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August 2011 Archives


We all have read about the situation at the Indiana State Fair.  A hot summer day, a large crowd, and a stage that clearly was not built appropriately for the new "normal" weather conditions and for the massive storms that we are facing in light of the changing climate.  The video of the stage crashing, and the heroic activities of the rescuers are compelling.  Then today, we see a similar tragedy take place in the Netherlands.  Again a massive storm and more deaths from a collapsing stage. As attorneys, our thoughts turn to who is responsible for these situations.  It certainly can no longer be said that massive storms are a surprise.  Everyone knew there was a huge crowd waiting at the Indiana Fairgrounds for this concert and lots of people knew a significant storm was approaching that area.  With the advent of Doppler radar, the movement of the storm can be tracked at the street level.  Who had the obligation to warn?  Who made the decision to erect the stage?  Who made this decision to let the crowd stay there when the dark clouds approached?  Like taking down a large tree, was there any consideration made to what would happen if the stage did collapse and in what way it should be engineered to fall?  Why did it fall into the crowd? The answer to these questions can lead to difficult investigation and will require careful consideration as to what approach should be taken.


AMA guides… The Iowa Work Comp Commissioner requires the ratings be given pursuant to the fifth edition of the “AMA Guides.”  Workers need to be alert for this problem and make sure that their rating is given pursuant to the fifth edition. What happens is that the insurance industry will ask the doctor to rate an injury based on the sixth edition of the AMA guides.  These guides are put together by a committee of doctors and insurance people sitting around the table at a high-priced resort and quibbling about how much money injured workers get.  Then the committee issues a new set of Guides, and claims that this “new and improved” version of the Guides is more fair than the previous version of the Guides.  The trend has been that each successive edition of the AMA Guides results in a lowering of the impairment ratings.  What was a 10% rating to the body in the AMA third edition can now be 5 – 8% rating to the body in the AMA sixth edition.  By lowering the number the worker receives for the exact same injury from the doctor’s rating you lower the amount of money the worker receives.  So it makes a difference which guide is used. Here in Iowa a committee of lawyers, insurance company representatives, and employer representatives has determined that the Fifth edition of the AMA Guide is the best measurement of disabilities that can be rated.  The Commissioner has demonstrated leadership in this area by stating that impairment should be given based on the fifth edition of the AMA Guides.  Make sure that is happening in your case.  Otherwise give us a call.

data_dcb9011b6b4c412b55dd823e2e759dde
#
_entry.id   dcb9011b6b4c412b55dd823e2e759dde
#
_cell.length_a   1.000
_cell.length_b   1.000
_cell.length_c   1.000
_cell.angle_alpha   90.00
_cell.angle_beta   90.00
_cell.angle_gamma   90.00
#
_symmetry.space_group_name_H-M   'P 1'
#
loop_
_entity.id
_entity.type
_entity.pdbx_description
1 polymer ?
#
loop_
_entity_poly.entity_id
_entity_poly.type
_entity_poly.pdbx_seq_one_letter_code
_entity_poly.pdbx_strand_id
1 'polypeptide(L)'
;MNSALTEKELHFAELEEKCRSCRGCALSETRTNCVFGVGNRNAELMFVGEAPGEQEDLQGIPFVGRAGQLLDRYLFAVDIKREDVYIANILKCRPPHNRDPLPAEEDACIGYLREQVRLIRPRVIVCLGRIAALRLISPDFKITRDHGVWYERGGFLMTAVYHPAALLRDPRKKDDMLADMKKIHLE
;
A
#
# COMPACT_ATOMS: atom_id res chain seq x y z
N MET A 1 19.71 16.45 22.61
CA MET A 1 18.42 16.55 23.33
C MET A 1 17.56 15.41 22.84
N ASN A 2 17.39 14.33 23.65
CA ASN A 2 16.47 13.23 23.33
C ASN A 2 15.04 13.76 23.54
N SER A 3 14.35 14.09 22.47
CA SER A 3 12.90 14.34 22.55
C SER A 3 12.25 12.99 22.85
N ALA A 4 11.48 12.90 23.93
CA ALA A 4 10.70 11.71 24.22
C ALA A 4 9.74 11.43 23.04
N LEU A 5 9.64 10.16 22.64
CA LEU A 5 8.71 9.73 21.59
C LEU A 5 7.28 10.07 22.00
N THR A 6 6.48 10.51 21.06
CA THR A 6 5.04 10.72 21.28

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Lawyer, Lawyer, Dutton & Drake, L.L.P.

Lawyer, Lawyer, Dutton & Drake, L.L.P.
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